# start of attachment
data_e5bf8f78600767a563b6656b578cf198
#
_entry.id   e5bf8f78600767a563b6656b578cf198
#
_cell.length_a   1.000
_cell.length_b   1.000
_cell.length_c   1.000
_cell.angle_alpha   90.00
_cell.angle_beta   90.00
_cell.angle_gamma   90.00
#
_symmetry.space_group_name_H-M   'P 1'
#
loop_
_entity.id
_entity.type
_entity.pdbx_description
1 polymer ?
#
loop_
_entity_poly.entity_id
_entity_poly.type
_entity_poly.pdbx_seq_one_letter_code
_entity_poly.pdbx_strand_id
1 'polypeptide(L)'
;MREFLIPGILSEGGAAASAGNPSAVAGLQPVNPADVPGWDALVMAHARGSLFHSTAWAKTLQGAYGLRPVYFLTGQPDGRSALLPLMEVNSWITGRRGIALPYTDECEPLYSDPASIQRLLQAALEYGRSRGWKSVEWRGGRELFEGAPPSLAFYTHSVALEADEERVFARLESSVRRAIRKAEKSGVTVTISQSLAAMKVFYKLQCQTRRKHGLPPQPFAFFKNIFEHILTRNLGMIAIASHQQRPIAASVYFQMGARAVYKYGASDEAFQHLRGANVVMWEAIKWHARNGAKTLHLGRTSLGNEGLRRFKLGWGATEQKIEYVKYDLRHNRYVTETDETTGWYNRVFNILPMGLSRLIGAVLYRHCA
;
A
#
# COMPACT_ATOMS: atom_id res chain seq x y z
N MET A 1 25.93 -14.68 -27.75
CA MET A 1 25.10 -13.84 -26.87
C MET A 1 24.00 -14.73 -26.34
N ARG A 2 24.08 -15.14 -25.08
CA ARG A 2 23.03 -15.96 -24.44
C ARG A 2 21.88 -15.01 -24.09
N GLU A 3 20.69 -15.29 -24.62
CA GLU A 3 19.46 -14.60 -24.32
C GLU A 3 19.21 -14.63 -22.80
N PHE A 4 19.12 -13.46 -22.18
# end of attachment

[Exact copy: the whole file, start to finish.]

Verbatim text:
data_e5bf8f78600767a563b6656b578cf198
#
_entry.id   e5bf8f78600767a563b6656b578cf198
#
_cell.length_a   1.000
_cell.length_b   1.000
_cell.length_c   1.000
_cell.angle_alpha   90.00
_cell.angle_beta   90.00
_cell.angle_gamma   90.00
#
_symmetry.space_group_name_H-M   'P 1'
#
loop_
_entity.id
_entity.type
_entity.pdbx_description
1 polymer ?
#
loop_
_entity_poly.entity_id
_entity_poly.type
_entity_poly.pdbx_seq_one_letter_code
_entity_poly.pdbx_strand_id
1 'polypeptide(L)'
;MREFLIPGILSEGGAAASAGNPSAVAGLQPVNPADVPGWDALVMAHARGSLFHSTAWAKTLQGAYGLRPVYFLTGQPDGRSALLPLMEVNSWITGRRGIALPYTDECEPLYSDPASIQRLLQAALEYGRSRGWKSVEWRGGRELFEGAPPSLAFYTHSVALEADEERVFARLESSVRRAIRKAEKSGVTVTISQSLAAMKVFYKLQCQTRRKHGLPPQPFAFFKNIFEHILTRNLGMIAIASHQQRPIAASVYFQMGARAVYKYGASDEAFQHLRGANVVMWEAIKWHARNGAKTLHLGRTSLGNEGLRRFKLGWGATEQKIEYVKYDLRHNRYVTETDETTGWYNRVFNILPMGLSRLIGAVLYRHCA
;
A
#
# COMPACT_ATOMS: atom_id res chain seq x y z
N MET A 1 25.93 -14.68 -27.75
CA MET A 1 25.10 -13.84 -26.87
C MET A 1 24.00 -14.73 -26.34
N ARG A 2 24.08 -15.14 -25.08
CA ARG A 2 23.03 -15.96 -24.44
C ARG A 2 21.88 -15.01 -24.09
N GLU A 3 20.69 -15.29 -24.62
CA GLU A 3 19.46 -14.60 -24.32
C GLU A 3 19.21 -14.63 -22.80
N PHE A 4 19.12 -13.46 -22.18